Winsor McCay: The Master Edition
The title cards of Winsor McCay's animated short films introduced him as "the inventor of animated drawing." Strictly speaking, that's not true, since others made drawings move even before McCay combined 4,000 images to make his first short in 1911. Similarly, others made comic strips before McCay launched Little Nemo In Slumberland, but in both cases, he saw potential in the form that no one before him had imagined. For his animated debut, McCay might simply have put his Nemo characters up on the screen, but he goes fartherthey move with the believability of captured reality, then stretch and bend as if in a funhouse mirror. In a few minutes, McCay captures animation's ability to mirror life and its ability to twist it into fantasy.
Just 10 of McCay's shorts have survived, some of them only in fragments, but their influence can't be overstated. It's almost too perfect that virtually every emotionally affecting cartoon animal can trace its roots back to a prehistoric creature. But the sequence in which Gertie, the emotionally fragile star of "Gertie The Dinosaur" and its sequel ("Gertie On Tour"), starts sobbing at her creators' reprimand, then brightens up to play, anticipates everyone from Bugs Bunny to Dumbo. An angry, propaganda-minded McCay made "The Sinking Of The Lusitania," and watching a woman clutch a child to her breast as she disappears beneath the waves, it's hard not to want to take up the fight against "the Huns." And, like McCay's comics, the cartoons "How A Mosquito Operates," "Bug Vaudeville," "The Pet," and "The Flying House" (most of which adapt McCay's adult Nemo companion strip Dreams Of The Rarebit Fiend) set up surrealism years before the term became popular.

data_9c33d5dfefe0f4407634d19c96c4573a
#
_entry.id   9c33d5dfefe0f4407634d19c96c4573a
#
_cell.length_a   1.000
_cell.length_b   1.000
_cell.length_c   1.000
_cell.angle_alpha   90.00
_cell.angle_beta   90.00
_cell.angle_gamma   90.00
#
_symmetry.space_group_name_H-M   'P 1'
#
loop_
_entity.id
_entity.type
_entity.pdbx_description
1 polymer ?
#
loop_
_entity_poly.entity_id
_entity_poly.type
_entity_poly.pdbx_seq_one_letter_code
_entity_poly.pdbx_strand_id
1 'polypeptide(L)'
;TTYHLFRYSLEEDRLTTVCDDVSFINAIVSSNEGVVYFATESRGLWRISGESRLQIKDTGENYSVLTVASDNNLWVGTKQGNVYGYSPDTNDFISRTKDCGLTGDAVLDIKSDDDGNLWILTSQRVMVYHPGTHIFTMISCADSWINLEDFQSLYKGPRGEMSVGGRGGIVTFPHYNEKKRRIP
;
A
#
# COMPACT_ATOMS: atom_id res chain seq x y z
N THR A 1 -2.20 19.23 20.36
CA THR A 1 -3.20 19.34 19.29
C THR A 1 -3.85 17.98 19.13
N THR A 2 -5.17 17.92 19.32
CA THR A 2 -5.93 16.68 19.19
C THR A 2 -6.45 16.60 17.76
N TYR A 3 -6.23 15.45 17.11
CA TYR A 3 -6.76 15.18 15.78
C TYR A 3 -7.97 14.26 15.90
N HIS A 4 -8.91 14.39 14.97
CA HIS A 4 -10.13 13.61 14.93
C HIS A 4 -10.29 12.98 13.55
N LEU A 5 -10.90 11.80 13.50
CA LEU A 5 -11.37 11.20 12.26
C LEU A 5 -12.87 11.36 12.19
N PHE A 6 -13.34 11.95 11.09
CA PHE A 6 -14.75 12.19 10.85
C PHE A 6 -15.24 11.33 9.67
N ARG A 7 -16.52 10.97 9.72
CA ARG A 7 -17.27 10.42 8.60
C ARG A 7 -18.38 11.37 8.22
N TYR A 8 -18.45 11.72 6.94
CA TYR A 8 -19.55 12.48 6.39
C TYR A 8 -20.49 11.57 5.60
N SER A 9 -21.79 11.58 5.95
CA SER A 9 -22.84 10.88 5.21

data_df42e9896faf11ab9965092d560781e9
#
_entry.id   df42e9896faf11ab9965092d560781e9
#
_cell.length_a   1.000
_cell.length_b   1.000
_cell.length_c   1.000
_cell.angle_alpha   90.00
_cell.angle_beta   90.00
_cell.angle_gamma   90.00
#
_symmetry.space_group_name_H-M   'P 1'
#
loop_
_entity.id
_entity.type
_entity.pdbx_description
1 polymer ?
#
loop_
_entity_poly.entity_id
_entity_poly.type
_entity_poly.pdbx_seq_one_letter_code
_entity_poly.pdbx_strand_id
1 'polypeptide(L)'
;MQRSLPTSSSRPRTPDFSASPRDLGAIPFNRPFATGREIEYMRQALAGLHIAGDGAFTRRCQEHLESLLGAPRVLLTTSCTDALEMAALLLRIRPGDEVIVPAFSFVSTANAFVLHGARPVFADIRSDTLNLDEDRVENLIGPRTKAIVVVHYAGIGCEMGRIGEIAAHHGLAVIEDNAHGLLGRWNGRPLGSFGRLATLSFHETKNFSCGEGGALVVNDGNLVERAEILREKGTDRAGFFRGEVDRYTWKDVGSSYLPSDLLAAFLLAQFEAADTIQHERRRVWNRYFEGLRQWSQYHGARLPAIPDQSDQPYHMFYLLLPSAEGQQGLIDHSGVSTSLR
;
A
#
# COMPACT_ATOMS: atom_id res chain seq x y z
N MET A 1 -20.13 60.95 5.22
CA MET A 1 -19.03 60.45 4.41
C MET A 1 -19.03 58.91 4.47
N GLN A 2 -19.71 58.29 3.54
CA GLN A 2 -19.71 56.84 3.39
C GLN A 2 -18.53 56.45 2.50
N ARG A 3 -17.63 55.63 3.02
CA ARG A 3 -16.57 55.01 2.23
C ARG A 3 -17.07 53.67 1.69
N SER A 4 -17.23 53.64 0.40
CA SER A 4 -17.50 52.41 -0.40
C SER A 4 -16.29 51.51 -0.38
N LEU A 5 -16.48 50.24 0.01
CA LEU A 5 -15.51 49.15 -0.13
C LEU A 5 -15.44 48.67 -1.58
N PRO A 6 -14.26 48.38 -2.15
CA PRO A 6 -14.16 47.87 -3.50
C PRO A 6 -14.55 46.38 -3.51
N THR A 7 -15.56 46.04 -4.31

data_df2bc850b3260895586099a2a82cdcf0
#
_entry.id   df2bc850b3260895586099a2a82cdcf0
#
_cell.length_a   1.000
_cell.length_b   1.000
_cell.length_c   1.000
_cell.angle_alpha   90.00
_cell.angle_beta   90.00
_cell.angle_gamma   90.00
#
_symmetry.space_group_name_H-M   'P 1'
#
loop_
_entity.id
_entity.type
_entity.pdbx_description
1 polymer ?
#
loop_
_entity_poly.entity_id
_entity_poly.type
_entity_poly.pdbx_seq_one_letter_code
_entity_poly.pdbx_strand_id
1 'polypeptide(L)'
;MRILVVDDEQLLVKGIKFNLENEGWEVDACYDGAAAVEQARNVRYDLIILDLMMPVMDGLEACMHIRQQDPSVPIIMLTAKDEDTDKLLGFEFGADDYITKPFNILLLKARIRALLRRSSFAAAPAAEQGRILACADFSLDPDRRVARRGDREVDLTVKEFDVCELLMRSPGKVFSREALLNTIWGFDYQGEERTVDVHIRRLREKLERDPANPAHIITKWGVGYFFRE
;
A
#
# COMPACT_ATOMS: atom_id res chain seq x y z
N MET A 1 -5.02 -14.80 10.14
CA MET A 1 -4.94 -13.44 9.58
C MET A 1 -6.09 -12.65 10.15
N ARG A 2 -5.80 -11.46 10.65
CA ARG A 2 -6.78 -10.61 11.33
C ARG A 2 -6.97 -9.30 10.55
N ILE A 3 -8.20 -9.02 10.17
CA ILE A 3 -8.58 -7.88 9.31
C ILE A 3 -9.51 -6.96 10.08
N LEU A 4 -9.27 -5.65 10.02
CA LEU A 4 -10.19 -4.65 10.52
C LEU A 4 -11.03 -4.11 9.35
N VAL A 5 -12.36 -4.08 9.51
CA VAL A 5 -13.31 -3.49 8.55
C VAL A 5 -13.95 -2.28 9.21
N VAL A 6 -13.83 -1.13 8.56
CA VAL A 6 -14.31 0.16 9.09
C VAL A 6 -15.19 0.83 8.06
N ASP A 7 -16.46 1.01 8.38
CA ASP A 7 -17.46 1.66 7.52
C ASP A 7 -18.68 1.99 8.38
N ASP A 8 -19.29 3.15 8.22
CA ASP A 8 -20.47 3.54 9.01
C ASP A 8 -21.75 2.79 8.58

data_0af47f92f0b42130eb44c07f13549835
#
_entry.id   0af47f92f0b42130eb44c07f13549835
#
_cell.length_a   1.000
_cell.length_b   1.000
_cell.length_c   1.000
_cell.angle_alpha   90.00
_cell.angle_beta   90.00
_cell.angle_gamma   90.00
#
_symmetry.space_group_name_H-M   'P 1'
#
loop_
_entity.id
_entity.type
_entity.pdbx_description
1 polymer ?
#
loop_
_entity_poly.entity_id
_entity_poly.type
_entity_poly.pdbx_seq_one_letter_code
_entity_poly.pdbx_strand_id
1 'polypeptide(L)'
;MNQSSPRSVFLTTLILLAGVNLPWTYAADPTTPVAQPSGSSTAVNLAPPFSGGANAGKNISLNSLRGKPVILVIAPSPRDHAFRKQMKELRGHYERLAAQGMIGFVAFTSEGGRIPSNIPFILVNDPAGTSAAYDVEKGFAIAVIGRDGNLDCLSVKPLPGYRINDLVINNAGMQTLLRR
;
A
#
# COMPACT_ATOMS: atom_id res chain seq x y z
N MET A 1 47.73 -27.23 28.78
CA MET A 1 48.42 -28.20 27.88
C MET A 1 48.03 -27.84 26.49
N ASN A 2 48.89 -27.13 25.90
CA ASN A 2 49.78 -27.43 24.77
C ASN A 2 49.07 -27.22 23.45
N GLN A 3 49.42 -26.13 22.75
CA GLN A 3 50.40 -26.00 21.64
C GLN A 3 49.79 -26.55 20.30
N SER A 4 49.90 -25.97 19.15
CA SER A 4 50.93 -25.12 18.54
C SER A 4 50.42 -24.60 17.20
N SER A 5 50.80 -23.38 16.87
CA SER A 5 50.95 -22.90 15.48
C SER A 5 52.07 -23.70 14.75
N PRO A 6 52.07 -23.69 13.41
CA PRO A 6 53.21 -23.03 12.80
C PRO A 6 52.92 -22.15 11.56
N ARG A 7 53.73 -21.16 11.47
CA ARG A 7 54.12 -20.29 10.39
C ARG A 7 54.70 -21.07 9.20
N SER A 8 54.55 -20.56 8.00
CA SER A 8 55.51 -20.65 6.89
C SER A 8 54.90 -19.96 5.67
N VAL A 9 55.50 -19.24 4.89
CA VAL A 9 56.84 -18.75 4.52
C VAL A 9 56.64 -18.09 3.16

Winsor McCay: The Master Edition collects McCay's complete animated works alongside a documentary and lively, informed commentary by animator-historian John Canemaker. Still lovely, if admittedly not paced to contemporary tastes, McCay's work is remarkable. He recognized the potential of the form, how a few carefully chosen lines could accomplish effects that a human actor never could, and how animation could shake off the restrictions of time and physics. In "The Pet," for example, an adorable, unidentifiable animal keeps devouring its surroundings, growing to enormous size while never losing its innocent expression, and McCay follows the setup's dream logic to its horrific conclusion. His creature looks heartbreakingly cute as it bites and stomps, reshaping the world as it pleases.